Share Name Share Symbol Market Type Share ISIN Share Description
Sunkar LSE:SKR London Ordinary Share GB00B29KHR09 ORD 0.1P
  Price Change % Change Share Price Bid Price Offer Price High Price Low Price Open Price Shares Traded Last Trade
  +0.00p +0.00% 1.805p 0.00p 0.00p - - - 0 05:00:10
Industry Sector Turnover (m) Profit (m) EPS - Basic PE Ratio Market Cap (m)
Mining 9.0 -2.5 -0.8 - 6.16

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Date Time Title Posts
06/4/201609:24Sunkar Project Milestones9,216
17/7/201418:06options for SKR shareholders-
07/3/201315:45SUNKAR RESOURCES15
23/7/201220:02Sunkar - Significant Undervaluation59

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Sunkar Daily Update: Sunkar is listed in the Mining sector of the London Stock Exchange with ticker SKR. The last closing price for Sunkar was 1.81p.
Sunkar has a 4 week average price of - and a 12 week average price of -.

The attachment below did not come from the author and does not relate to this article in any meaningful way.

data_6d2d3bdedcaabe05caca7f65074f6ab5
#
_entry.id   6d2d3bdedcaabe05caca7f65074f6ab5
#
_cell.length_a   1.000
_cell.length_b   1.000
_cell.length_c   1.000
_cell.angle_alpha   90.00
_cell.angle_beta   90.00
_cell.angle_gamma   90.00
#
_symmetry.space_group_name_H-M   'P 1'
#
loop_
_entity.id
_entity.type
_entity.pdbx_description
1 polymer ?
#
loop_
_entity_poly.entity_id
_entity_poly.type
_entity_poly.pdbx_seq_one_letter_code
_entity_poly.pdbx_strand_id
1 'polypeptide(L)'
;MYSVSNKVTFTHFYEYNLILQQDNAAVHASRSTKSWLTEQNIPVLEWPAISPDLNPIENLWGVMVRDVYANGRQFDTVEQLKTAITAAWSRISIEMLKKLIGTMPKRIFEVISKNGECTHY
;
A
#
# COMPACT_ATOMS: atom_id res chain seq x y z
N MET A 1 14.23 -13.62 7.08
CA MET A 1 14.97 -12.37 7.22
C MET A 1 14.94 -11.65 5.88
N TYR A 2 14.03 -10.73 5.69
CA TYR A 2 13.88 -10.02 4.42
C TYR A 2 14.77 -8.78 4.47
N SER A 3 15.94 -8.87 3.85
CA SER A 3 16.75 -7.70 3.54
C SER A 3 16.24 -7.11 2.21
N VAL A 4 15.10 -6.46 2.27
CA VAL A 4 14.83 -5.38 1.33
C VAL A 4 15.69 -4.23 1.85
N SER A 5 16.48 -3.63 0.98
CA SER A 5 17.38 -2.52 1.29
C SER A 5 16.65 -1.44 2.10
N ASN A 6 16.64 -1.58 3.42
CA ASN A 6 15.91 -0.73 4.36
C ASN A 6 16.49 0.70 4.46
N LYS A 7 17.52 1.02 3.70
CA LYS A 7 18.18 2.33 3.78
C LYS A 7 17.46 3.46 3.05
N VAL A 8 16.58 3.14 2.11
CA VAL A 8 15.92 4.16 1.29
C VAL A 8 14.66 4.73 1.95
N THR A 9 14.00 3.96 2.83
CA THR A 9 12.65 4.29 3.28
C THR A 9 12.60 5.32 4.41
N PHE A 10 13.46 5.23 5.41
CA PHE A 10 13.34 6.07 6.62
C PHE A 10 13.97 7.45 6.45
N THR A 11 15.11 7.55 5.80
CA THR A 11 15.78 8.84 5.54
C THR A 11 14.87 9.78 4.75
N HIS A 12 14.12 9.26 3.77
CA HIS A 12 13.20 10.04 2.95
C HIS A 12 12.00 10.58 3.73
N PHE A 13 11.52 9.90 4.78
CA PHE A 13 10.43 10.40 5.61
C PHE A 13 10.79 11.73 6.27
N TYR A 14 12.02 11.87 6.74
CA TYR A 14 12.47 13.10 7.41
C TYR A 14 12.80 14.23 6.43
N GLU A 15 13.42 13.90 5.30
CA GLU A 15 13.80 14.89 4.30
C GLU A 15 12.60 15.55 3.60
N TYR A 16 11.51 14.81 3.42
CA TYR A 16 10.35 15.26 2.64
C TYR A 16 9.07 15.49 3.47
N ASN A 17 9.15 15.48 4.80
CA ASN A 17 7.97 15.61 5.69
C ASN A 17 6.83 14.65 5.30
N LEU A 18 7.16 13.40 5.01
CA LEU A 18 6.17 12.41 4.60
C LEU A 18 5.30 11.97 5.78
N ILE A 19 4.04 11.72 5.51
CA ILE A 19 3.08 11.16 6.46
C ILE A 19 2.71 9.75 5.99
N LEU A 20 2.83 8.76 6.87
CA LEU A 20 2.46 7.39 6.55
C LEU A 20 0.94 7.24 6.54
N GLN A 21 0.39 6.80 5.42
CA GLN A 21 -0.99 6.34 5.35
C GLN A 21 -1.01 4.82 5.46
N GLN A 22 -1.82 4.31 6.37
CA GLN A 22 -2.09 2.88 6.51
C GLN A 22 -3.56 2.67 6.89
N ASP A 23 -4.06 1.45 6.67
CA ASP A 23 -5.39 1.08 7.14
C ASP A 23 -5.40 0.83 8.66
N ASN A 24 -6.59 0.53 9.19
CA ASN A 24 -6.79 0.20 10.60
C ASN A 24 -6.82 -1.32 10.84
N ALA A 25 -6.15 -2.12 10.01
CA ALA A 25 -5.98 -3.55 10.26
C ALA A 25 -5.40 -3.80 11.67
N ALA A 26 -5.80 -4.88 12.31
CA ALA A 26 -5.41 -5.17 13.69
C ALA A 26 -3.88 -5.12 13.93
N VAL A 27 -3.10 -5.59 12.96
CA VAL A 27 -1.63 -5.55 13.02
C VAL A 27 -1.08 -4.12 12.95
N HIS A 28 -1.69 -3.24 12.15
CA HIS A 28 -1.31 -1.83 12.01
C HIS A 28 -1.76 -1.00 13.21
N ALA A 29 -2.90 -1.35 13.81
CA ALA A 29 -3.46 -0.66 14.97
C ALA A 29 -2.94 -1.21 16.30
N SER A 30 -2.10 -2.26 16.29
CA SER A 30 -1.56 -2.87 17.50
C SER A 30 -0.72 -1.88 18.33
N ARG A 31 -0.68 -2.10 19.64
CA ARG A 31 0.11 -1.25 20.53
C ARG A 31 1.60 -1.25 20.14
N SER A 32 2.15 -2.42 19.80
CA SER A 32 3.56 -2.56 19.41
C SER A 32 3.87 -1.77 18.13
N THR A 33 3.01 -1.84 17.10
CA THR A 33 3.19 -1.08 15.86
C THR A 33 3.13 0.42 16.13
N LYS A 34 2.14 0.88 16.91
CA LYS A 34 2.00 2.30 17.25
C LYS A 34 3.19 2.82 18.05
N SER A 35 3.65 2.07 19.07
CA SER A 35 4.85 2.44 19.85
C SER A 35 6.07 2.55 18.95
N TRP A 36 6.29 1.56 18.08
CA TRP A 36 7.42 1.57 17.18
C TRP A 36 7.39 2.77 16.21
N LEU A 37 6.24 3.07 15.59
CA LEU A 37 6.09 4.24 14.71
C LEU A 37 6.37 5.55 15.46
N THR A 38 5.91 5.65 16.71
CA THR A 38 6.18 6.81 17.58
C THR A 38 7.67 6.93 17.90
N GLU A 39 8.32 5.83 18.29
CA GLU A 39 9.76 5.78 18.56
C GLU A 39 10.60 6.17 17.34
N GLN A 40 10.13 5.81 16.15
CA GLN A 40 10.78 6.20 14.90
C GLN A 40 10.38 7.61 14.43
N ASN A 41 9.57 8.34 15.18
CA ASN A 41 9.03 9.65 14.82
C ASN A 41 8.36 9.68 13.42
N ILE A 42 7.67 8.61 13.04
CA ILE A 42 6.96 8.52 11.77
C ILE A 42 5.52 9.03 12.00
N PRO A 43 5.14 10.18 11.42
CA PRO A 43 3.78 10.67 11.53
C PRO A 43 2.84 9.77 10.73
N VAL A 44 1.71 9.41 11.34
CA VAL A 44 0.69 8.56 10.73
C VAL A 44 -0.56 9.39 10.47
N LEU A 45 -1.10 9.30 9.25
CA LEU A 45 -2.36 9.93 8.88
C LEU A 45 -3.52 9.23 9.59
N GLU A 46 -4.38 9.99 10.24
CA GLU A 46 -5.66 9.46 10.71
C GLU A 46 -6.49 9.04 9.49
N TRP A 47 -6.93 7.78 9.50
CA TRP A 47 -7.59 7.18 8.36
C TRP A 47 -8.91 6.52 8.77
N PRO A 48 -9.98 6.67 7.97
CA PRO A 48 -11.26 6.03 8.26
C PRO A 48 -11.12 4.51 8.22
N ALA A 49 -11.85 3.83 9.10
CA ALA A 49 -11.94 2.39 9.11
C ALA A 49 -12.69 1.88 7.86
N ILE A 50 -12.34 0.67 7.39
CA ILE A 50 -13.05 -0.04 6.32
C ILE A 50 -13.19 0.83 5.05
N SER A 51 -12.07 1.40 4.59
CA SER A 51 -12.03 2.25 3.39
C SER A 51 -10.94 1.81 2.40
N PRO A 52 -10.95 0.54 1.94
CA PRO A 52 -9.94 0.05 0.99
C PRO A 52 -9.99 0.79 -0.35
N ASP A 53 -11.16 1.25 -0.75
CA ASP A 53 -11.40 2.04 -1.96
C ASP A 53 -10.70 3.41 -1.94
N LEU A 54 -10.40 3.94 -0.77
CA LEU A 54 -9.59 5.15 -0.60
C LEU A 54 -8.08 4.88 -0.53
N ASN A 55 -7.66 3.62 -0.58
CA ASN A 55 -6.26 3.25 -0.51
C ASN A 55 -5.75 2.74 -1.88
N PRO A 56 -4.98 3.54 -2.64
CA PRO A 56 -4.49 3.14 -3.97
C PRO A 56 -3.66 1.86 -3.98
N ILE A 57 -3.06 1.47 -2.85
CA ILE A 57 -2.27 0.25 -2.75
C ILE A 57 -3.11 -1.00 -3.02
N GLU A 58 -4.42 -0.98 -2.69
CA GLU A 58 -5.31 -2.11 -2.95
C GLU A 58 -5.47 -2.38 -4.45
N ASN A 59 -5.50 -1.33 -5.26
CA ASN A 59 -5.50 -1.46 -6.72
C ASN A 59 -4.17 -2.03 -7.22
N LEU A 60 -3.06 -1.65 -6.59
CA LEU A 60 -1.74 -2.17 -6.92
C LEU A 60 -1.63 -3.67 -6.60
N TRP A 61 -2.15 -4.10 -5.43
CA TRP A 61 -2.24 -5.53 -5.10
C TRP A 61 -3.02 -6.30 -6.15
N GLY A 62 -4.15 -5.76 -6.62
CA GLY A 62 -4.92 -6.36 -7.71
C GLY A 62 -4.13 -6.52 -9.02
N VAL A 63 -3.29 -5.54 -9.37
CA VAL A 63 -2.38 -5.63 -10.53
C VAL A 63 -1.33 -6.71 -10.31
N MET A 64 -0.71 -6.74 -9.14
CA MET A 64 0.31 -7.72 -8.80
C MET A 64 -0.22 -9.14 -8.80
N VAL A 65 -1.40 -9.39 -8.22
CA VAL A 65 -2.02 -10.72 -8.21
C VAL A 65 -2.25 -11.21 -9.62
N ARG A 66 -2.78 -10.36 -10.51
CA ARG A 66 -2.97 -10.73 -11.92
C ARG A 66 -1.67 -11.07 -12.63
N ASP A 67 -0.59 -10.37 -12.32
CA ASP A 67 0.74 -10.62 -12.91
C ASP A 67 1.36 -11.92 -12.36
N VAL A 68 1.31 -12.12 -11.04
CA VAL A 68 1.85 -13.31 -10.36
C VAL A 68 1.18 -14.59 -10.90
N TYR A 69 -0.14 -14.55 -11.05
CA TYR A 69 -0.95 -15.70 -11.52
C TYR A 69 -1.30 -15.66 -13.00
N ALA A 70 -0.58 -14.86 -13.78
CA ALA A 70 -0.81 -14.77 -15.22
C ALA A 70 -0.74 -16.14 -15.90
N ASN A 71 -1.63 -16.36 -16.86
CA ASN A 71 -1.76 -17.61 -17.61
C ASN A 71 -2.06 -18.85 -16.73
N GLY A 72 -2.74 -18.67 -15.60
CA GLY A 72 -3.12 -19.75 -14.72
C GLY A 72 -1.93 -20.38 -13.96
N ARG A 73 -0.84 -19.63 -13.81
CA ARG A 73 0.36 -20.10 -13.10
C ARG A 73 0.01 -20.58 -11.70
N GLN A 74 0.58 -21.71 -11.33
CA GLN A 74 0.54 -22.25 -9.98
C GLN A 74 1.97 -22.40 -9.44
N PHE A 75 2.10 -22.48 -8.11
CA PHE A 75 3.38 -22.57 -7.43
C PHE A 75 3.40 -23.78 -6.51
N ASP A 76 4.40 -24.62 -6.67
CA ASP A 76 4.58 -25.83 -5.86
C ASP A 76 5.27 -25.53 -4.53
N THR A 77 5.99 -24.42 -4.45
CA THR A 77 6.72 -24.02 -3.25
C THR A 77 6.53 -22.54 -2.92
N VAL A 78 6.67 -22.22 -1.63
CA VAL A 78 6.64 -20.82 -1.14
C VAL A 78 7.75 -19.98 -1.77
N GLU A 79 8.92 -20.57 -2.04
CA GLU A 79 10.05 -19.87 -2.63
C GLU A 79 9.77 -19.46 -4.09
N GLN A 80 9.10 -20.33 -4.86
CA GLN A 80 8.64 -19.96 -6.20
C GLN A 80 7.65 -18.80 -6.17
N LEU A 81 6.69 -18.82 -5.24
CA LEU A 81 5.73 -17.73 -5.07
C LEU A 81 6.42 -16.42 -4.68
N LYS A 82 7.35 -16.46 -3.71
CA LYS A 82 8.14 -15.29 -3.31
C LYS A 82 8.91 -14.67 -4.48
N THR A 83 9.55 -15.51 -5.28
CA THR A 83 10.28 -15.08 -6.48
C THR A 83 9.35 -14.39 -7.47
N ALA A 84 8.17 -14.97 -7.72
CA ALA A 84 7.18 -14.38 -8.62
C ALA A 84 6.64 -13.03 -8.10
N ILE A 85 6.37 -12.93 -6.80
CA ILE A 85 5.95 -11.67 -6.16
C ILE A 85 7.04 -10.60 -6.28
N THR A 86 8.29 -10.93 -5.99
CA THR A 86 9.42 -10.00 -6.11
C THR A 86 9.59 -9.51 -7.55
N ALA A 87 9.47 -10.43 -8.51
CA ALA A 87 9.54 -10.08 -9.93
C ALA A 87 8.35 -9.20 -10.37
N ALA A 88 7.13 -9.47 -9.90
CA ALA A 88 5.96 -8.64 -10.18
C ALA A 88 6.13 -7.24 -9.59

The 1 year high share price is - while the 1 year low share price is currently -.
There are currently 341,110,357 shares in issue and the average daily traded volume is 0 shares. The market capitalisation of Sunkar is £6,157,041.94.
oilbethere: Sent today Dear Mr William McDonald I understand that you are the contact regarding investor complaints regarding the proposed takeover of AIM listed Sunkar Resources. I would like to add my name to the other private investors, who have asked for the takeover to be investigated. The share price has been manipulated to a fraction of its IPO price. Responsible advisers have valued the resource as worth £2billion. Sun are attempting to get to a position to enforce a compulsory purchase valuing the company at aprox. £5million. The directors have persistently promised sales and revenues over a number of years, which have consistently failed to appear. Personally I have seen a paper loss of over 95% amounting to £60,000. I, like many private investors, feel that the share price of Sunkar has been artificially managed to permit a low price takeover and delisting, following which if successful the true value of the asset would be realised for the new owners. As an investor in this AIM share, I would be grateful if you could fully investigate this company and its activities before it is allowed to delist from AIM! Yours sincerely,
paulb10: Can anyone post a link to the skr share price on the KAZ exchange.